“Connect the dots between individual roles and the goals of the organization. When people see that connection, they get a lot of energy out of work. They feel the importance, dignity, and meaning in their job.” –Ken Blanchard
Rusty Lindquist is the founder and CEO of Life Engineering. A few years ago, he created a model of employee engagement that enumerated 16 essentials. The following list and explanations are drawn from “16 building blocks that bolster employee engagement,” by Lauren Stead. The first eight essentials were identified in Tip #759. Here are the remaining eight essentials:
- Growth– feeling like you’re gaining mastery, progressing personally or professionally.
Everyone likes the idea that they’re getting better at what they do.
“Create caring and robust connections between every employee and their work, customers, leaders, managers, and the organization to achieve results that matter to everyone in this sentence.” –David Zinger
Rusty Lindquist is the founder and CEO of Life Engineering. A few years ago, he created a model of employee engagement that enumerated 16 essentials. The following list and explanations are drawn from “16 building blocks that bolster employee engagement,” by Lauren Stead. Here are the first eight essentials. The remaining eight essentials will be covered in Tip #760.
- Objective– knowing where you’re going and why you should care about it.
People need to know where they’re going. Otherwise, they’ll be aimless and lack motivation to keep going forward,
“It all came down to employee engagement. It all came down to recognition. It all came down to leadership, which led to every sailor feeling ownership and accountability for the results. You can ask a team to accomplish a mission, but you can’t order excellence.”–Mike Abrashoff, Commander USS Benfold (retired)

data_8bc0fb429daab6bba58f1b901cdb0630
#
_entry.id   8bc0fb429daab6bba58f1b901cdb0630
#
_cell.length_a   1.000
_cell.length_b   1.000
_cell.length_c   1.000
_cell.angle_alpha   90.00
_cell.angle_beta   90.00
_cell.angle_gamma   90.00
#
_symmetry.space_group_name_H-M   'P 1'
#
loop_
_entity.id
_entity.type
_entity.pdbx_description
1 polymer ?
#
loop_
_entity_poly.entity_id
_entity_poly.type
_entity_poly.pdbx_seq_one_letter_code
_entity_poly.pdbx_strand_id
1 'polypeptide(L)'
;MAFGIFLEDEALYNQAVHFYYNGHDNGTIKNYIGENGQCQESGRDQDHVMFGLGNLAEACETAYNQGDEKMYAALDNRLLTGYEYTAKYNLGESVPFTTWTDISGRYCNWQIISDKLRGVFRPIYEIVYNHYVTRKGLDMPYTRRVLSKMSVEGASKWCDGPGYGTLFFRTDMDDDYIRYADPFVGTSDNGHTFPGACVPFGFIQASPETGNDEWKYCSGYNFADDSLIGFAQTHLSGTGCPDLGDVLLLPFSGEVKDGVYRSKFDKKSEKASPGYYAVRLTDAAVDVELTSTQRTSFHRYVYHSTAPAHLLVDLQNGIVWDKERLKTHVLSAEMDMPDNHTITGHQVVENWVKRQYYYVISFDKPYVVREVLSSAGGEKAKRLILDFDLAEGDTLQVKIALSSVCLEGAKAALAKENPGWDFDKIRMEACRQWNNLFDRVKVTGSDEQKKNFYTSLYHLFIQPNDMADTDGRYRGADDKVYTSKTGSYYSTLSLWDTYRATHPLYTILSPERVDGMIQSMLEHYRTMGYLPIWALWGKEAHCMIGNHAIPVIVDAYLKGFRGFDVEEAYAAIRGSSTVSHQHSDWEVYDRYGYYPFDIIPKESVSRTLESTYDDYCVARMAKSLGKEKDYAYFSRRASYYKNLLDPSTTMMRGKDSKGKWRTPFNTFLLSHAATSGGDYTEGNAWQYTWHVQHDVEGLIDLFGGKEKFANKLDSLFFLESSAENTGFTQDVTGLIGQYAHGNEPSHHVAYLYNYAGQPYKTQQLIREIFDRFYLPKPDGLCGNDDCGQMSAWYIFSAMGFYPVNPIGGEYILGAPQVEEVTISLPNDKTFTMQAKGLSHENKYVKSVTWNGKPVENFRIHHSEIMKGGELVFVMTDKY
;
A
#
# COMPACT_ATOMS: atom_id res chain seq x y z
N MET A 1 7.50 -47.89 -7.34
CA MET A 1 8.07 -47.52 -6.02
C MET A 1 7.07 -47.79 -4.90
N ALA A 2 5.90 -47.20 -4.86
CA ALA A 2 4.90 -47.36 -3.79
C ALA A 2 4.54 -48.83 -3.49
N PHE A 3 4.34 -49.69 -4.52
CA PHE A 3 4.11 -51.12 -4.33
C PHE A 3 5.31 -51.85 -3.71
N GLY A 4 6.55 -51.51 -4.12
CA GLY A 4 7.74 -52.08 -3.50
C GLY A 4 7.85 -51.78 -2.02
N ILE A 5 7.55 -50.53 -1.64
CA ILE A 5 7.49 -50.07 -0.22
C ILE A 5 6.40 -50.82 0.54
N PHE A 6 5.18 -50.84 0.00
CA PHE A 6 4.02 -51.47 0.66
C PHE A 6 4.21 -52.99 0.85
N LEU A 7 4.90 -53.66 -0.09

Did you know that employee engagement and employee satisfaction are two different things? An employee can be satisfied but not engaged, as well as engaged but not satisfied.
Engagement versus Satisfaction
This is a new concept for me, but it rings true. As a workaholic, I have aways been engaged with my work, often dedicated and passionate about it. But only rarely have I been satisfied … Read the rest
“Engagement may have been optional in the past, but it’s pretty much the whole game today.” Gary Hamel
I recently read about a Forrester Research report on employee engagement (or the lack thereof). It was based on round-table discussions with 40 senior managers from different companies.
The report noted that constant work and communication are two keys to maintaining employee engagement. However, the report also advised employers to “minimize the increased pressure at work.”
I assume that the basis for the recommendation for constant work is the idea that employees who are always busy either are engaged or have no time to become disengaged.
I do wonder at the type of constant work the polled managers had in mind. … Read the rest
“Management is about arranging and telling. Leadership is about nurturing and enhancing.” Tom Peters
We want employees to be engaged and effective in their jobs. Engaged employees mean better morale and increased productivity, which mean increased profitability.
We know that how, when and what managers communicate to their employees have a significant impact on employee performance.
A recent Gallup report, State of the American Manager: Analytics and Advice for Leaders, found that “engagement is highest among employees who have some form (face to face, phone or digital) of daily communication with their managers…The best managers make a concerted effort to know their employees and help them feel comfortable about talking about any subject, whether it is work related or … Read the rest